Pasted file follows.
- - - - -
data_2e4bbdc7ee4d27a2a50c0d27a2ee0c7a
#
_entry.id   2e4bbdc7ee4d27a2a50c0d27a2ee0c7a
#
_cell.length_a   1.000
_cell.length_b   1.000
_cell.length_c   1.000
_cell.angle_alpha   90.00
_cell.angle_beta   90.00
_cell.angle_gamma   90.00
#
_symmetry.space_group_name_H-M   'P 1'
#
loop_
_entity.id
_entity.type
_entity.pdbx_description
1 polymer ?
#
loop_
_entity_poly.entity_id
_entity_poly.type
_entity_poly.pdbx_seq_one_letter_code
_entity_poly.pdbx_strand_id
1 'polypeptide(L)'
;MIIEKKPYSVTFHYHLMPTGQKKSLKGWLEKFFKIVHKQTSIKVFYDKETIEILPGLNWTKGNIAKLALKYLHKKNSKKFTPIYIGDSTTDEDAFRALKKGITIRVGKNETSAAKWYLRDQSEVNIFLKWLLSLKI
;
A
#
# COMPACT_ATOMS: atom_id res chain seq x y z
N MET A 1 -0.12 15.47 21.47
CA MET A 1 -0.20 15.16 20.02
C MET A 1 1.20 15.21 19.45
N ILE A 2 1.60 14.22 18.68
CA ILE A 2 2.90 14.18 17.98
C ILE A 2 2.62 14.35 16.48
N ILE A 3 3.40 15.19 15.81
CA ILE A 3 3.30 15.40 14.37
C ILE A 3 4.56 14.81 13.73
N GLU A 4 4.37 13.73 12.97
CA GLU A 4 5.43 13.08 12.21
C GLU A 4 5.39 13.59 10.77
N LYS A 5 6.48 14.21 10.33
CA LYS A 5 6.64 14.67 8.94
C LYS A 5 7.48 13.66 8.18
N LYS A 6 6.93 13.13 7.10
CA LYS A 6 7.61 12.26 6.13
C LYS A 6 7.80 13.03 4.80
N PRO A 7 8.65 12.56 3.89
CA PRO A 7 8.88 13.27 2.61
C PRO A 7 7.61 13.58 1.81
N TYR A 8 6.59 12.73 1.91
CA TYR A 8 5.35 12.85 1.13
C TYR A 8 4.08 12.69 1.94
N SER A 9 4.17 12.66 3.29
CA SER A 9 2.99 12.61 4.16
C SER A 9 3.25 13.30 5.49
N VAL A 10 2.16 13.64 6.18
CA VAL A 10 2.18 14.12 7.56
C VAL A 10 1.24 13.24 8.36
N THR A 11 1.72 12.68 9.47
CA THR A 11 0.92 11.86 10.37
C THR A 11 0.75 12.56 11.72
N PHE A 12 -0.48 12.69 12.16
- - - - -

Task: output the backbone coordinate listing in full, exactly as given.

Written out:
data_2e4bbdc7ee4d27a2a50c0d27a2ee0c7a
#
_entry.id   2e4bbdc7ee4d27a2a50c0d27a2ee0c7a
#
_cell.length_a   1.000
_cell.length_b   1.000
_cell.length_c   1.000
_cell.angle_alpha   90.00
_cell.angle_beta   90.00
_cell.angle_gamma   90.00
#
_symmetry.space_group_name_H-M   'P 1'
#
loop_
_entity.id
_entity.type
_entity.pdbx_description
1 polymer ?
#
loop_
_entity_poly.entity_id
_entity_poly.type
_entity_poly.pdbx_seq_one_letter_code
_entity_poly.pdbx_strand_id
1 'polypeptide(L)'
;MIIEKKPYSVTFHYHLMPTGQKKSLKGWLEKFFKIVHKQTSIKVFYDKETIEILPGLNWTKGNIAKLALKYLHKKNSKKFTPIYIGDSTTDEDAFRALKKGITIRVGKNETSAAKWYLRDQSEVNIFLKWLLSLKI
;
A
#
# COMPACT_ATOMS: atom_id res chain seq x y z
N MET A 1 -0.12 15.47 21.47
CA MET A 1 -0.20 15.16 20.02
C MET A 1 1.20 15.21 19.45
N ILE A 2 1.60 14.22 18.68
CA ILE A 2 2.90 14.18 17.98
C ILE A 2 2.62 14.35 16.48
N ILE A 3 3.40 15.19 15.81
CA ILE A 3 3.30 15.40 14.37
C ILE A 3 4.56 14.81 13.73
N GLU A 4 4.37 13.73 12.97
CA GLU A 4 5.43 13.08 12.21
C GLU A 4 5.39 13.59 10.77
N LYS A 5 6.48 14.21 10.33
CA LYS A 5 6.64 14.67 8.94
C LYS A 5 7.48 13.66 8.18
N LYS A 6 6.93 13.13 7.10
CA LYS A 6 7.61 12.26 6.13
C LYS A 6 7.80 13.03 4.80
N PRO A 7 8.65 12.56 3.89
CA PRO A 7 8.88 13.27 2.61
C PRO A 7 7.61 13.58 1.81
N TYR A 8 6.59 12.73 1.91
CA TYR A 8 5.35 12.85 1.13
C TYR A 8 4.08 12.69 1.94
N SER A 9 4.17 12.66 3.29
CA SER A 9 2.99 12.61 4.16
C SER A 9 3.25 13.30 5.49
N VAL A 10 2.16 13.64 6.18
CA VAL A 10 2.18 14.12 7.56
C VAL A 10 1.24 13.24 8.36
N THR A 11 1.72 12.68 9.47
CA THR A 11 0.92 11.86 10.37
C THR A 11 0.75 12.56 11.72
N PHE A 12 -0.48 12.69 12.16